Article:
Self-healing chips could be the next step in space exploration

A new breakthrough, announced Wednesday during the International Electron Devices Meeting in San Francisco, could bring NASA one step closer towards their goal of developing spacecraft made from a single silicon chip – a breakthrough that could significantly cut space travel time.

Based on the US space agency’s calculations, chip-sized spacecraft could travel at a velocity of up to one-fifth the speed of light and reach Alpha Centauri (the star closest to Earth) in just 20 years, NASA scientist Dong-Il Moon explained in his conference presentation.

Of course, as IEEE Spectrum noted, in order to make the journey, a silicon chip would need to survive exposure to intense radiation. Fortunately, NASA and its partners at the Korea Institute of Science and Technology (KAIST) have come up with a solution – technology which would enable such spacecraft to heal itself after suffering radiation damage.

Radiation exposure isn’t the only obstacle preventing the use of chip-sized spacecraft, but it is arguably the most significant, and if scientists can overcome this and the other issues facing such technology, it could ultimately lead to space travel 100 times faster than currently possible.

Transistors would repair radiation damage using heat

In order to make these minuscule spacecraft a reality, the NASA and KAIST researchers have to first come up with silicon chips capable of spending two decades in space, meaning that it would not only have to survive temperature swings, but also the negative effects of radiation.

As IEEE Spectrum explained, radiation exposure would result in the accumulation of positively charged defects in the silicon dioxide layer of the chip, leading to performance degradation. One such issue would result in an increase in the current that leaks through a transistor when it is off, the researchers noted. Another is a change in voltage when the transistor is turned on.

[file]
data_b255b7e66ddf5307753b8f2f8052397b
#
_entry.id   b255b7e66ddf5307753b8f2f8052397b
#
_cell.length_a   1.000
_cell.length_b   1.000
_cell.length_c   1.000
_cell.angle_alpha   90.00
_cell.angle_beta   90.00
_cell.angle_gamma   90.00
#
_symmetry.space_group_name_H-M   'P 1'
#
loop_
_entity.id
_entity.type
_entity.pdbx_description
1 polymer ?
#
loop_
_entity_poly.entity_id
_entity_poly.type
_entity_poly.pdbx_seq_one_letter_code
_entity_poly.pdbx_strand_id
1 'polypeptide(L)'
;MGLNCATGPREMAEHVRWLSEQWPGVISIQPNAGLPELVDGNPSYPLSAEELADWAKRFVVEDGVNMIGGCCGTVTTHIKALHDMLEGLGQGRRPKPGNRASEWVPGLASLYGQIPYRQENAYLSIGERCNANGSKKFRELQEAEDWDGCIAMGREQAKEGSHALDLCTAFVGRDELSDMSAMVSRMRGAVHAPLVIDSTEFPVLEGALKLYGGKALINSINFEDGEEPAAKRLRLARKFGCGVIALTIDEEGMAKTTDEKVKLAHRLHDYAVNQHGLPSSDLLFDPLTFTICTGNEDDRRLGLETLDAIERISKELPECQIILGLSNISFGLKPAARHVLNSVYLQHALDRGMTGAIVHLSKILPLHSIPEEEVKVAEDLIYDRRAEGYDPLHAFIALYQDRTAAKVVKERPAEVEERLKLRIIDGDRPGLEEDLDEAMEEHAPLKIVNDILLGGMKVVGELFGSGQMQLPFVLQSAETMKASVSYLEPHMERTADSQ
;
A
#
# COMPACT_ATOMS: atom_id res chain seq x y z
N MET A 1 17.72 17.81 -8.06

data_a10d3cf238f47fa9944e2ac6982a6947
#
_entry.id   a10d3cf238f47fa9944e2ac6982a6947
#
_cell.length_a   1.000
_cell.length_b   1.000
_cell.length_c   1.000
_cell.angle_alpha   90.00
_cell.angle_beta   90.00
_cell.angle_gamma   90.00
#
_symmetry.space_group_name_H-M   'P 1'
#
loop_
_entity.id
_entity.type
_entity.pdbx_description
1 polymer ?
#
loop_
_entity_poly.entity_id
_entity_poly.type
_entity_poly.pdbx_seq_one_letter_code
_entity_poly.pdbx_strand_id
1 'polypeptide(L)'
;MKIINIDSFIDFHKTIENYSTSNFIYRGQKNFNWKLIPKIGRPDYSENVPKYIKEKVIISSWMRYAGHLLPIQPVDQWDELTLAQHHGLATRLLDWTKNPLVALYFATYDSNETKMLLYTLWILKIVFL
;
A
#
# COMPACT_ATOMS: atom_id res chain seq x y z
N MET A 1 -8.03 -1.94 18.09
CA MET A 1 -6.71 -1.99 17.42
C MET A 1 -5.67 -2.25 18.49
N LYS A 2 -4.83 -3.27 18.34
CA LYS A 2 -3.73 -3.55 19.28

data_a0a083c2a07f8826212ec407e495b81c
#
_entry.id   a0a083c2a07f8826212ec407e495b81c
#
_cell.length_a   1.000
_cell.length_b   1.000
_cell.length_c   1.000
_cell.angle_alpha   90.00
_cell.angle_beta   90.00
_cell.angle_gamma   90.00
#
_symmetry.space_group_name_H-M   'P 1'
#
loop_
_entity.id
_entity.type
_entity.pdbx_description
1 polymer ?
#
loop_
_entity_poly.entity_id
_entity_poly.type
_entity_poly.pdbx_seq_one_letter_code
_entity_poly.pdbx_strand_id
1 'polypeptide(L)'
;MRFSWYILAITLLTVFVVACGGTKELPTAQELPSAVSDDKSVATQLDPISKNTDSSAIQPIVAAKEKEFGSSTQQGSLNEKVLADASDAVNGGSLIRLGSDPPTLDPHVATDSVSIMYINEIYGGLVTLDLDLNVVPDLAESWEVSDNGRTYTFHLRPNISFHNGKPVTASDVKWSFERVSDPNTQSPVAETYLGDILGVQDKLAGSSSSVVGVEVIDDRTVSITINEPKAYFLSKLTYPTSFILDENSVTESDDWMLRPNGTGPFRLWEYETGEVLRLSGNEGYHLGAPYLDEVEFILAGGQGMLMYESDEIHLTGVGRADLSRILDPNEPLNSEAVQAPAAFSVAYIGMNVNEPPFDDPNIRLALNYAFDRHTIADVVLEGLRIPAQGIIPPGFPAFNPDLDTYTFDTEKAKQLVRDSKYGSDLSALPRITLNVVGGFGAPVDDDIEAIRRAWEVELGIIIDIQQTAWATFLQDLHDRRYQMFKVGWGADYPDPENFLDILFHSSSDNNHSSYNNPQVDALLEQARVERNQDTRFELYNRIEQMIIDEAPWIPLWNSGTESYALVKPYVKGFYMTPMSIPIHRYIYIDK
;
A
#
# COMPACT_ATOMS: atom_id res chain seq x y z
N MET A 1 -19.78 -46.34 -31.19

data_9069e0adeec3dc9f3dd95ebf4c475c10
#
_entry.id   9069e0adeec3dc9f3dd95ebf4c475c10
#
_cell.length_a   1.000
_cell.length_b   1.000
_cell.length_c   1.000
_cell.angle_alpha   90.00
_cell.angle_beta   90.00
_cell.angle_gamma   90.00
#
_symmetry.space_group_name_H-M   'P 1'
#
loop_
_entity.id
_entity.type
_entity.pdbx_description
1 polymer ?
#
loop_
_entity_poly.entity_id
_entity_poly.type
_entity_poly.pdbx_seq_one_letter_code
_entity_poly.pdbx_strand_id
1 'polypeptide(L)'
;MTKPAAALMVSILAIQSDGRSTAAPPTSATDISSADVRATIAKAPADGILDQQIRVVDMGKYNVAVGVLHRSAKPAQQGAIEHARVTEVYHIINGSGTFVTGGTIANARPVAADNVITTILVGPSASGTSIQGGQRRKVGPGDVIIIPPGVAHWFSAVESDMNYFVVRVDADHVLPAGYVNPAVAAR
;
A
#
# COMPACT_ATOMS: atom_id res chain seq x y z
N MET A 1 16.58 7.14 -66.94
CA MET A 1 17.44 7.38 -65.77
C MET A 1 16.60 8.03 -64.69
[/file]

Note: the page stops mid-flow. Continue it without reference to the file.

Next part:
So how do the developers hope to overcome this problem? According to Inverse, they are hoping to create chips that contain an extra gate, which would allow any damage that the chips sustained during its journey to be repaired through heating. Prior experiments have demonstrated that flash memory damaged by radiation can be recovered as many as 10,000 times, the website noted, and while this would raise production costs, it could make interstellar travel possible.

“On-chip healing has been around for many, many years,” NASA researcher Jin-Woo Han told IEEE Spectrum. The difference in this case is that the team is using an experimental new type of nanowire transistor developed by KAIST that uses nanoscale wires as transistor channels instead of the fin-shaped channels used by most current chips. Adding an extra contact to this gate allows current to pass through it, surrounding the nanowire with heat and repairing it.

“A chip that could heal itself after radiation damage could revolutionize how we explore space in the future,” said Inverse. “No longer would we need to just create tank-like probes to investigate the far reaches of interstellar space. It’s just a matter of time before we start throwing off chip-sized spacecraft into every direction and waiting to see what we find.”

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Alpha Centauri A and Alpha Centauri B create the closest star system to our own. (Image credit: ESA/NASA)

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